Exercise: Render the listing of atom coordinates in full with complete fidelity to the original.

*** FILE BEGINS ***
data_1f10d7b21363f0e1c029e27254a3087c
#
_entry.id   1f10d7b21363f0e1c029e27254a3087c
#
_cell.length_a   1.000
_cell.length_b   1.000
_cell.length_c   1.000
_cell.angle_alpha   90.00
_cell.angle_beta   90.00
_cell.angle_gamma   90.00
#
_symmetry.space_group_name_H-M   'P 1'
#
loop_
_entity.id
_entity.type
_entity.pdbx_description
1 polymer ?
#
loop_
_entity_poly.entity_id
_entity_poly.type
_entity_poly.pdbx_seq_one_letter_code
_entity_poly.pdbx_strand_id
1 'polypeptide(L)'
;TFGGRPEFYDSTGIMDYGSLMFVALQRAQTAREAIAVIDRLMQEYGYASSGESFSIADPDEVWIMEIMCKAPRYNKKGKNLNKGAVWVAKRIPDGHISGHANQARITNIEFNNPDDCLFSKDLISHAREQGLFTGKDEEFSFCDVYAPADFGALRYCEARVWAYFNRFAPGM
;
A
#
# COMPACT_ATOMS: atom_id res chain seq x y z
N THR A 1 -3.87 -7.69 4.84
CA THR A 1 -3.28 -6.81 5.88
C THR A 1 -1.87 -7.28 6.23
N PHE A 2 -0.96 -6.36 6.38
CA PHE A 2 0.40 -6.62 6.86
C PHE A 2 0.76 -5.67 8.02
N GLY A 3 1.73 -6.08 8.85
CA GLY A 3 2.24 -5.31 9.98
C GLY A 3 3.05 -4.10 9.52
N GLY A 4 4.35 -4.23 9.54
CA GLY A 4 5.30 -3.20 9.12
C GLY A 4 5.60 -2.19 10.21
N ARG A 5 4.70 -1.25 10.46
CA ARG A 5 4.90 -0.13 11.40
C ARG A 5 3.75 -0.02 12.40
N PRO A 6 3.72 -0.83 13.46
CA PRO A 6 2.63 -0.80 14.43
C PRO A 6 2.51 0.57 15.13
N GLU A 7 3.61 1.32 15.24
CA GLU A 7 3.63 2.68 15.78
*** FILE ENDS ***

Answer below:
data_1f10d7b21363f0e1c029e27254a3087c
#
_entry.id   1f10d7b21363f0e1c029e27254a3087c
#
_cell.length_a   1.000
_cell.length_b   1.000
_cell.length_c   1.000
_cell.angle_alpha   90.00
_cell.angle_beta   90.00
_cell.angle_gamma   90.00
#
_symmetry.space_group_name_H-M   'P 1'
#
loop_
_entity.id
_entity.type
_entity.pdbx_description
1 polymer ?
#
loop_
_entity_poly.entity_id
_entity_poly.type
_entity_poly.pdbx_seq_one_letter_code
_entity_poly.pdbx_strand_id
1 'polypeptide(L)'
;TFGGRPEFYDSTGIMDYGSLMFVALQRAQTAREAIAVIDRLMQEYGYASSGESFSIADPDEVWIMEIMCKAPRYNKKGKNLNKGAVWVAKRIPDGHISGHANQARITNIEFNNPDDCLFSKDLISHAREQGLFTGKDEEFSFCDVYAPADFGALRYCEARVWAYFNRFAPGM
;
A
#
# COMPACT_ATOMS: atom_id res chain seq x y z
N THR A 1 -3.87 -7.69 4.84
CA THR A 1 -3.28 -6.81 5.88
C THR A 1 -1.87 -7.28 6.23
N PHE A 2 -0.96 -6.36 6.38
CA PHE A 2 0.40 -6.62 6.86
C PHE A 2 0.76 -5.67 8.02
N GLY A 3 1.73 -6.08 8.85
CA GLY A 3 2.24 -5.31 9.98
C GLY A 3 3.05 -4.10 9.52
N GLY A 4 4.35 -4.23 9.54
CA GLY A 4 5.30 -3.20 9.12
C GLY A 4 5.60 -2.19 10.21
N ARG A 5 4.70 -1.25 10.46
CA ARG A 5 4.90 -0.13 11.40
C ARG A 5 3.75 -0.02 12.40
N PRO A 6 3.72 -0.83 13.46
CA PRO A 6 2.63 -0.80 14.43
C PRO A 6 2.51 0.57 15.13
N GLU A 7 3.61 1.32 15.24
CA GLU A 7 3.63 2.68 15.78